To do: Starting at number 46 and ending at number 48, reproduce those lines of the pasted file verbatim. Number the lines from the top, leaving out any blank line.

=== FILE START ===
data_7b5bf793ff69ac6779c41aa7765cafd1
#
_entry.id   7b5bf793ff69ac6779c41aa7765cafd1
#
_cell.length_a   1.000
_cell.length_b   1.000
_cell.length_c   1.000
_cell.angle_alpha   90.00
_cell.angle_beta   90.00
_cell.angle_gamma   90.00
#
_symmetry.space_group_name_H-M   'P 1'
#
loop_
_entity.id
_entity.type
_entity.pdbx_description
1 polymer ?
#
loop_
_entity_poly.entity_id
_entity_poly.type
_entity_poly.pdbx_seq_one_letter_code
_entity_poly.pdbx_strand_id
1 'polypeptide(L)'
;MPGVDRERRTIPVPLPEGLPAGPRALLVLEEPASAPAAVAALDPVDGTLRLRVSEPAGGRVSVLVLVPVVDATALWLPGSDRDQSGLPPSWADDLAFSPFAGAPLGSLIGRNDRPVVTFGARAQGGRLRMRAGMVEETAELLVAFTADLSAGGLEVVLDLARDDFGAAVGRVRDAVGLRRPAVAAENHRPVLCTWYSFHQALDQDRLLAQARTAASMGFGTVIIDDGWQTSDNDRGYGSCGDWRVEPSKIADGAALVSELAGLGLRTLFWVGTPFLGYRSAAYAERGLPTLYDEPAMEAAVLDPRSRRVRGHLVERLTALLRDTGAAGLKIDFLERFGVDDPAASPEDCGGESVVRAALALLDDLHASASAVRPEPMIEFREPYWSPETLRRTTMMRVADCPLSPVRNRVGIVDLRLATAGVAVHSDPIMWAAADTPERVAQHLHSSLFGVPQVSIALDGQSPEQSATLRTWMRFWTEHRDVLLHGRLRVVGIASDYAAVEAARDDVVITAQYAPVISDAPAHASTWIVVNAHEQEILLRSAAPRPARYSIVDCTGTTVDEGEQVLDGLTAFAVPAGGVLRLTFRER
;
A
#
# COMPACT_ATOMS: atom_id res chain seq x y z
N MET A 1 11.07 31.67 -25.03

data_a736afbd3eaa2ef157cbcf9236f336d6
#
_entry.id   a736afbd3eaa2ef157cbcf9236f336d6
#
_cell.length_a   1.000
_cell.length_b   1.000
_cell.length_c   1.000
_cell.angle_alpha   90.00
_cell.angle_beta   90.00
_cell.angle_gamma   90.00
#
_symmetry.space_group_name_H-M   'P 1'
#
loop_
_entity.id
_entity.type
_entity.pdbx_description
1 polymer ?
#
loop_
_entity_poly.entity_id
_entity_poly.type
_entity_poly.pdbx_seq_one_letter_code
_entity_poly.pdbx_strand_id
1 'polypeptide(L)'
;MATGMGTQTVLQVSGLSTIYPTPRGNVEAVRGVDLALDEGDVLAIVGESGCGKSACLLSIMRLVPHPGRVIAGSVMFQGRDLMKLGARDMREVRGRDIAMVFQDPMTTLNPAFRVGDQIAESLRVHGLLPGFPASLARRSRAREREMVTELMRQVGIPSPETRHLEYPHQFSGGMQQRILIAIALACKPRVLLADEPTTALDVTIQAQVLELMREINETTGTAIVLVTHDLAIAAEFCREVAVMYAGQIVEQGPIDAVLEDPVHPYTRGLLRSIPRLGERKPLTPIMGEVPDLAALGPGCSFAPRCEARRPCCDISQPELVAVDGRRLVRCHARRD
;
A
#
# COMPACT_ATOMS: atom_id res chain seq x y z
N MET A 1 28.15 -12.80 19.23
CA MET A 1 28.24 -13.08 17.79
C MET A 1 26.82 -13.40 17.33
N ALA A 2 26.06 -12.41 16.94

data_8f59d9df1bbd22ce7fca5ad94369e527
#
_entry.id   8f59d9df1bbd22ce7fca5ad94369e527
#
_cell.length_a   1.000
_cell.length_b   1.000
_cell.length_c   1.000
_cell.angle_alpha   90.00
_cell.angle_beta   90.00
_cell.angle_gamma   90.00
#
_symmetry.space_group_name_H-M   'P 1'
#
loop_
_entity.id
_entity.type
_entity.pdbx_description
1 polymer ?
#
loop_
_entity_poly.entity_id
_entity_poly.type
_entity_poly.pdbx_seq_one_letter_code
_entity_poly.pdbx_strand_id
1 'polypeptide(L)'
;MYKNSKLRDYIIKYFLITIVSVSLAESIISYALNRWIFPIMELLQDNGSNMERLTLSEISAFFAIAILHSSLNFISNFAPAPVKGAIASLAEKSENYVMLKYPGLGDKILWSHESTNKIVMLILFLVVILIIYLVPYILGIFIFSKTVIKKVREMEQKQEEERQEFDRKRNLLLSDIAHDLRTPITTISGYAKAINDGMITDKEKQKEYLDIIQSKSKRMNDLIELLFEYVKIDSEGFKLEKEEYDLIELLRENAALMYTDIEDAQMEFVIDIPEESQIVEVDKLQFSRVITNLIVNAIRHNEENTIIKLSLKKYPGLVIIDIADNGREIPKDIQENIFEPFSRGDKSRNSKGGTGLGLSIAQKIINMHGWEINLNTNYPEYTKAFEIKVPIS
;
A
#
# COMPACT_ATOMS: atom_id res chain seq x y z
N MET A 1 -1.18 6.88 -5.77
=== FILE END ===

_entity.id
_entity.type
_entity.pdbx_description